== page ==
“It is the mother’s [Hackett's] responsibility to set boundaries for her relatives and insure [sic] they respect them, and the disparagement by either parent, or their surrogates is emotional child abuse,” Judge Suddock wrote. He added that: “If the court finds it is necessary due to disparagement in the Mat-Su Valley [the area north of Anchorage where Palin and her extended family live], for the children’s best interests, it [the court] will not hesitate to order custody to the father and a move into Anchorage.”
March 1, 2006: via the Anchorage Daily News:
Grimes issues a letter suspending Wooten for 10 days and warning that the discipline is “a last chance for corrective action” and that further occurrences “will not be tolerated.”
September 5, 2006: via the Anchorage Daily News:
Wooten’s suspension reduced to five days after union files a grievance.
November 2006: via TPM: “Sarah Palin elected Governor of Alaska.”
December 2006: via the Washington Post:
She took office in December 2006 and appointed Monegan, who’d just retired as Anchorage police chief after five years, to be public safety commissioner, a cabinet position.
January 2007: via ABC News:
Monegan says that he also met with Todd Palin in the governor’s office in January 2007 and claims, “He showed me … private investigator reports, letters, correspondence” that raised issues suggesting Wooten should be punished.
… “They were already done deals and he had already been punished,” says Monegan, who adds that the governor called him late at night on his cellphone a few days after his meeting with Todd Palin.
“There was no new evidence, and I called [Todd Palin] back and told him it was a closed case,” Monegan says. “He wasn’t happy to hear that. I got a subsequent phone call from the governor about it, and she wasn’t happy, either.”
February 2007: via the Washington Post:
[Palin] brought it up again in February 2007 in the state capitol building and Monegan warned her to stay at arm’s length.
February 7, 2007: via the Associated Press:
e-mails were sent from Palin’s personal Yahoo account. In one, dated Feb. 7, 2007, it says of the investigation of Wooten: “This trooper is still out on the street, in fact he’s been promoted.”
“It was a joke, the whole long ‘investigation’ of him,” says the e-mail [...]. “This is the same trooper who’s out there today telling people the new administration is going to destroy the trooper organization, and that he’d ‘never work for that b ‘,” Palin’.”
via the Washington Post, this February 7, 2007 email also says:
“He threatened to kill his estranged wife’s parent, refused to be transferred to rural Alaska and continued to disparage Natives in words and tone, he continues to harass and intimidate his ex. — even after being slapped with a restraining order that was lifted when his supervisors intervened.” and “He threatens to always be able to come out on top because he’s ‘got the badge’, etc. etc. etc.)”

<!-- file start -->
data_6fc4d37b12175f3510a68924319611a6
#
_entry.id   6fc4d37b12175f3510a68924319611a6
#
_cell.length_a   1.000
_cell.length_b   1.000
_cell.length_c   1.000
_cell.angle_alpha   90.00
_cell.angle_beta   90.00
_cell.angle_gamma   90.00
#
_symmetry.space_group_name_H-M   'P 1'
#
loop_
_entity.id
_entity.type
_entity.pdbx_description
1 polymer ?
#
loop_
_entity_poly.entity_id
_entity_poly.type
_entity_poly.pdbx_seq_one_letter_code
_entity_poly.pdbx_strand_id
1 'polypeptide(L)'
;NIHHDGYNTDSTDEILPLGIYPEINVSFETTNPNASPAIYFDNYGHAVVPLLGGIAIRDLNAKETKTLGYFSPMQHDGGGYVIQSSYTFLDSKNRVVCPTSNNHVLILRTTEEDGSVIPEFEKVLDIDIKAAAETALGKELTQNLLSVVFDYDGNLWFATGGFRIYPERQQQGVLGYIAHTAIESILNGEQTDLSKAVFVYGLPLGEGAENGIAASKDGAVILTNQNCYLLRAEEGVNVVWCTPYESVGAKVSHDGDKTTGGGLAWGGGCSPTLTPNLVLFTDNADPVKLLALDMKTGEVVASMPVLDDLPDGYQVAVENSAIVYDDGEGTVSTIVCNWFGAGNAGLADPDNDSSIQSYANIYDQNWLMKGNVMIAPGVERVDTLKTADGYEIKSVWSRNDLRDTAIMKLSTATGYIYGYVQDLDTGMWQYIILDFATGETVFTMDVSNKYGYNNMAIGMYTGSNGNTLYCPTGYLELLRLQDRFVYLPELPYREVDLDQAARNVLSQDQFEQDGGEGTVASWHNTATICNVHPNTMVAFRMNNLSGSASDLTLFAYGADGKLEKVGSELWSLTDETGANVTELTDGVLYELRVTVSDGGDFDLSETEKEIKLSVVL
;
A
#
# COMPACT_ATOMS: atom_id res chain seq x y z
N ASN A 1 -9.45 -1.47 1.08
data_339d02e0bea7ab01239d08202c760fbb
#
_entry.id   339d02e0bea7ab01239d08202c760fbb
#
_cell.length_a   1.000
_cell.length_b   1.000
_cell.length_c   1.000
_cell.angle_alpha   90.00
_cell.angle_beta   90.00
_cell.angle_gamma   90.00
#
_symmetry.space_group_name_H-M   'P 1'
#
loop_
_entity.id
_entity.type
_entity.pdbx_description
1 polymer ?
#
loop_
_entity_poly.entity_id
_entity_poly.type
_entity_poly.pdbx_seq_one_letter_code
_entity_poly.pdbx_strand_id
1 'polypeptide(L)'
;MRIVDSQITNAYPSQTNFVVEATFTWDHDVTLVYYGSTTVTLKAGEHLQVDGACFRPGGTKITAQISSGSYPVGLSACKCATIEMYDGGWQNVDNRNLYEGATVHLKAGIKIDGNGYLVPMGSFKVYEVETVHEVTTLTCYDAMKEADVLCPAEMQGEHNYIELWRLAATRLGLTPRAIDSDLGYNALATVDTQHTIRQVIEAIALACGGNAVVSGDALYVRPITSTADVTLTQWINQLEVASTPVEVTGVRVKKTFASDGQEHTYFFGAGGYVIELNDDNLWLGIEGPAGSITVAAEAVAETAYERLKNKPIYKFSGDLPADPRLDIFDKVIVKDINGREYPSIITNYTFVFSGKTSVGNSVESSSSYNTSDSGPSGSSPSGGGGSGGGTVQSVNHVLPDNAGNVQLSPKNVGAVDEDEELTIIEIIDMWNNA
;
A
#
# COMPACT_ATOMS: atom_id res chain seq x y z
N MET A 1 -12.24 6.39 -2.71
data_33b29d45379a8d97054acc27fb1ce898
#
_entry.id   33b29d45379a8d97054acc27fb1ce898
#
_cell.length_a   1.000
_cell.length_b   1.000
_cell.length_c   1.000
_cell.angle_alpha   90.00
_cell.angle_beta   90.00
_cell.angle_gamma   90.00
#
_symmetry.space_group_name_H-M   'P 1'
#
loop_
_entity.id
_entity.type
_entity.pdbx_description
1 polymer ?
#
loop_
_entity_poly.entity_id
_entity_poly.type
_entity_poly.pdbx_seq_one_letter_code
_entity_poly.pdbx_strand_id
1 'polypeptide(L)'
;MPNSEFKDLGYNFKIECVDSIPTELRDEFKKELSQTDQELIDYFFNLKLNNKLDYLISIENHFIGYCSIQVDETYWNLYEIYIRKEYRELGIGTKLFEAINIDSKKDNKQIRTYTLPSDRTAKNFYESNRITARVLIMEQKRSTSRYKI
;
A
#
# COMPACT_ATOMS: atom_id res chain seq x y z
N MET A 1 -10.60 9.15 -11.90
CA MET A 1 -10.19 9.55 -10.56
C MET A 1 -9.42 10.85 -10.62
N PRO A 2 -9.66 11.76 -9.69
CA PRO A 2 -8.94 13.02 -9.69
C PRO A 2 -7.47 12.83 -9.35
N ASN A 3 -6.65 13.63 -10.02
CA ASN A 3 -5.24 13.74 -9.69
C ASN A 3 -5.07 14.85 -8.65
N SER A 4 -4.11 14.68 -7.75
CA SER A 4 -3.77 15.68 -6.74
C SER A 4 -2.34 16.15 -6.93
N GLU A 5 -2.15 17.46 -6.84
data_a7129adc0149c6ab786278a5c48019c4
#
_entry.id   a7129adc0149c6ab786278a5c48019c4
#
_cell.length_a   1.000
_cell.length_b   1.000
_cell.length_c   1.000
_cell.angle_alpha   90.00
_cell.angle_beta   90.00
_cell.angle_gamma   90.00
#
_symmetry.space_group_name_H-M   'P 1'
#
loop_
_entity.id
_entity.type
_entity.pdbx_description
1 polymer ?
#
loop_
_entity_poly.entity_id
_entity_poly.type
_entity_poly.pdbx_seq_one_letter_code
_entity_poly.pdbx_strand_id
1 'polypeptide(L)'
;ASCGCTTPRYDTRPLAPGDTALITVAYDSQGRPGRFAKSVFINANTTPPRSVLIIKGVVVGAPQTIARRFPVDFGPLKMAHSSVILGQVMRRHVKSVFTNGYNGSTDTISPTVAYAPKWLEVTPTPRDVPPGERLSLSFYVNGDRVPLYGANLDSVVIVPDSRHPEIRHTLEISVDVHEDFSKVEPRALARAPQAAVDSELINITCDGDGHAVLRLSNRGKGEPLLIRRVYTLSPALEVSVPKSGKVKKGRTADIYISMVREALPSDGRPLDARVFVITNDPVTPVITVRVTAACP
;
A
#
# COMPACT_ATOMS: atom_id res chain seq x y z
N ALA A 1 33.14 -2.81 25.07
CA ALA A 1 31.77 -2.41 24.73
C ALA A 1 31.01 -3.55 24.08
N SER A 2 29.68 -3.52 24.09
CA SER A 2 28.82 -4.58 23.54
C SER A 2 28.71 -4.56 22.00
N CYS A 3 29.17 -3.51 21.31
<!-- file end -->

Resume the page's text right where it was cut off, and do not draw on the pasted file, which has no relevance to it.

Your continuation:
Palin wrote that the Wooten matter had contributed to “the erosion of faith Alaskans should have in their law enforcement officials.” She concluded by saying the e-mail was “just my opinion.”
July 17, 2007: via the Associated Press:
e-mail was sent [from Palin to Monegan on] July 17, 2007, discussing a bill before lawmakers that would prevent the mentally ill from having guns.
The e-mail says the first thought “went to my ex-brother-in-law, the trooper, who threatened to kill my dad yet was not even reprimanded by his bosses and still to this day carried a gun, of course.”
Spring – Fall 2007: via the Washington Post:
Monegan said Palin mostly backed off, but kept raising the matter indirectly through e-mails. In the fall of 2007, Monegan said he alerted her to a bad jury verdict against a trooper in rural Alaska, and she replied by mentioning Wooten, but not by name.
November, 2007: On November 2, 2007, Wooten files a “Notice of Motion (RE: Motion to Modify Child Custody), apparently without an attorney appearing in the case on his behalf. He also submits a Shared Custody child support calculation, giving his custody petition the distinct appearance of a bid to share custody.
November, 2007: On November 16, 2007, McCann’s attorney cross-files a petition to modify custody and files an opposition to Wooten’s request to modify custody.
December, 2007: On December 20, 2007, McCann’s attorney files a motion to stall re-appoint the child custody investigator previously appointed to the case.
February, 2008: On February 7, 2008, the Court grants the request to stall appoint the custody investigator.
February 29, 2008: via TPM:
Frank Bailey placed a call to the State Troopers office pressing to have Mike Wooten, Palin’s former brother-in-law and a state trooper fired. The call is recorded by the state troopers office. Listen here.
and via MSNBC:
“Todd and Sarah are scratching their heads, why on Earth hasn’t — why is this guy still representing the department?” Bailey said on the tape.
May, 2008: On May 16, 2008, a notice of a settlement agreement for the custody case is filed with the court.
May, 2008: On May 29, 2008, the settlement is accepted by the court and the custody case is closed.
July 2008: or is it? it is not clear from the online docket what exactly is going on in the case, but July, 2008 sees a flurry of motions related to the case, including a request for a status conference from the unrepresented Wooten on July 1, 2008.
July 11, 2008: via TPM:
Public Safety Commissioner Walt Monegan fired from his position.
July 17, 2008: Wooten’s request for a status conference is denied.
July 19, 2008: via TPM: